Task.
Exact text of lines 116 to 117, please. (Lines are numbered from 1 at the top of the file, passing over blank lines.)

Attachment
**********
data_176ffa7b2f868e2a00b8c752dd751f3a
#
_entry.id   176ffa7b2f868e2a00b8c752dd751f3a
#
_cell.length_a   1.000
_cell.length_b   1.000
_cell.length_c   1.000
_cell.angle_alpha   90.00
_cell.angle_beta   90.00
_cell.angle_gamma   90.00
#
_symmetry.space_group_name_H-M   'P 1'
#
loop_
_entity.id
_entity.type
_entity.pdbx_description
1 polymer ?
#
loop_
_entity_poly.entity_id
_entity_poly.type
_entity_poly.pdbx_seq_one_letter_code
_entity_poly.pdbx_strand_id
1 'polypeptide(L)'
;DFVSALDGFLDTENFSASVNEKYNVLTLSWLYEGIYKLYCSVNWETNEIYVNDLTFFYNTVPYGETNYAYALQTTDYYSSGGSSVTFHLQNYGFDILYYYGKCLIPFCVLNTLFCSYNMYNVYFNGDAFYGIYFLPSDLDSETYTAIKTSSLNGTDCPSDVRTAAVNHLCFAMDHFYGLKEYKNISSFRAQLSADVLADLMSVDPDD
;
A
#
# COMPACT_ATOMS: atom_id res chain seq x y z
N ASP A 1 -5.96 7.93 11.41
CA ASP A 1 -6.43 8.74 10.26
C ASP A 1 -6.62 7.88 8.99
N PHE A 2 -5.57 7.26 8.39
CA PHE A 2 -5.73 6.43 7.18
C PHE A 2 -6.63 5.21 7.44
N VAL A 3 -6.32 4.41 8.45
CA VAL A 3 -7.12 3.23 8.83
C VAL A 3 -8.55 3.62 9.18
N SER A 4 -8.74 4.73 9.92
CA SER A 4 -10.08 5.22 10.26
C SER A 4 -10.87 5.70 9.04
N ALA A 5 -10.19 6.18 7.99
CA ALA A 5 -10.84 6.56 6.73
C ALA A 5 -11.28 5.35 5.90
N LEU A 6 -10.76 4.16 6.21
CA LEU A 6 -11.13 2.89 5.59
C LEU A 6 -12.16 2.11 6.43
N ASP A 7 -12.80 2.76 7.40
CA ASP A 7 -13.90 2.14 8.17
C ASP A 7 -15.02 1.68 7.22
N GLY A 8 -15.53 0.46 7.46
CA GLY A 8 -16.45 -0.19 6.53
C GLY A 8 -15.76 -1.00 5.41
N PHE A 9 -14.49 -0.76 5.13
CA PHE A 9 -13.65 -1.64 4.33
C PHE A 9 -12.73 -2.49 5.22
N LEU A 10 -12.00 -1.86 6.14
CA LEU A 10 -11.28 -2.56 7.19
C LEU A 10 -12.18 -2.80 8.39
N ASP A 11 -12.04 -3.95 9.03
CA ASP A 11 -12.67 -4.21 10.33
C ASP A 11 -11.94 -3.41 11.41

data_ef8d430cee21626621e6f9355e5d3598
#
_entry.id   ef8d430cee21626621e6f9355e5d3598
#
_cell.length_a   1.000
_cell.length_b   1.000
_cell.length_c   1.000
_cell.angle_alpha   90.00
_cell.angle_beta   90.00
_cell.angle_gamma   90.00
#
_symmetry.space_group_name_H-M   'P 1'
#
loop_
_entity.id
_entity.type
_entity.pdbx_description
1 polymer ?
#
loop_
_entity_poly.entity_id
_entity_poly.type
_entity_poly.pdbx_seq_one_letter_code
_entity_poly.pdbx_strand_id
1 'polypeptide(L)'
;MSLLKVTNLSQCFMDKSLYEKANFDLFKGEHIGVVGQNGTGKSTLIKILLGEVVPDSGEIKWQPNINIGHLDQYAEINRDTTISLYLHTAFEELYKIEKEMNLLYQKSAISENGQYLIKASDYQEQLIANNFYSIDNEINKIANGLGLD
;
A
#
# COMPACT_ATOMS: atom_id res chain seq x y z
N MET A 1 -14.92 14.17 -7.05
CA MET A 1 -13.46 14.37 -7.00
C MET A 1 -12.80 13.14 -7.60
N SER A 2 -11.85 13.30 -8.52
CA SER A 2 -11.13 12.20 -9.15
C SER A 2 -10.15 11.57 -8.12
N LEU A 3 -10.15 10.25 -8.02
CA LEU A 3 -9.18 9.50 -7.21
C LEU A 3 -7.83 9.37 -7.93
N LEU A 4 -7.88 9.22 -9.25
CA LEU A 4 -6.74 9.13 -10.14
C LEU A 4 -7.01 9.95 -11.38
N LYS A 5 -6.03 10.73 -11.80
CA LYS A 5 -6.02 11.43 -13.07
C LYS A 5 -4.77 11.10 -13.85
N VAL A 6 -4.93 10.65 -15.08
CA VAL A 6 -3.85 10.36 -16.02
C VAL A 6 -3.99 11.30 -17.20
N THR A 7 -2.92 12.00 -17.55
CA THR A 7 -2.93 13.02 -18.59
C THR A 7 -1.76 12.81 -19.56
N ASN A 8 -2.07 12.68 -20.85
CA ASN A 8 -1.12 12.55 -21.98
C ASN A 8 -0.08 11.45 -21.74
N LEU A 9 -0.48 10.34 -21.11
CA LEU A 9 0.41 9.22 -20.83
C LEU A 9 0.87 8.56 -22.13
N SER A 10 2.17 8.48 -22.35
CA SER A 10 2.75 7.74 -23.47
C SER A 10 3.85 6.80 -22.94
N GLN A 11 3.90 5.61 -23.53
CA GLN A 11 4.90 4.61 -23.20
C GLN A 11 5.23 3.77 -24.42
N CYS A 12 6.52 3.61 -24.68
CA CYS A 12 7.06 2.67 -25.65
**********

CA ASN A 8 -1.12 12.55 -21.98
C ASN A 8 -0.08 11.45 -21.74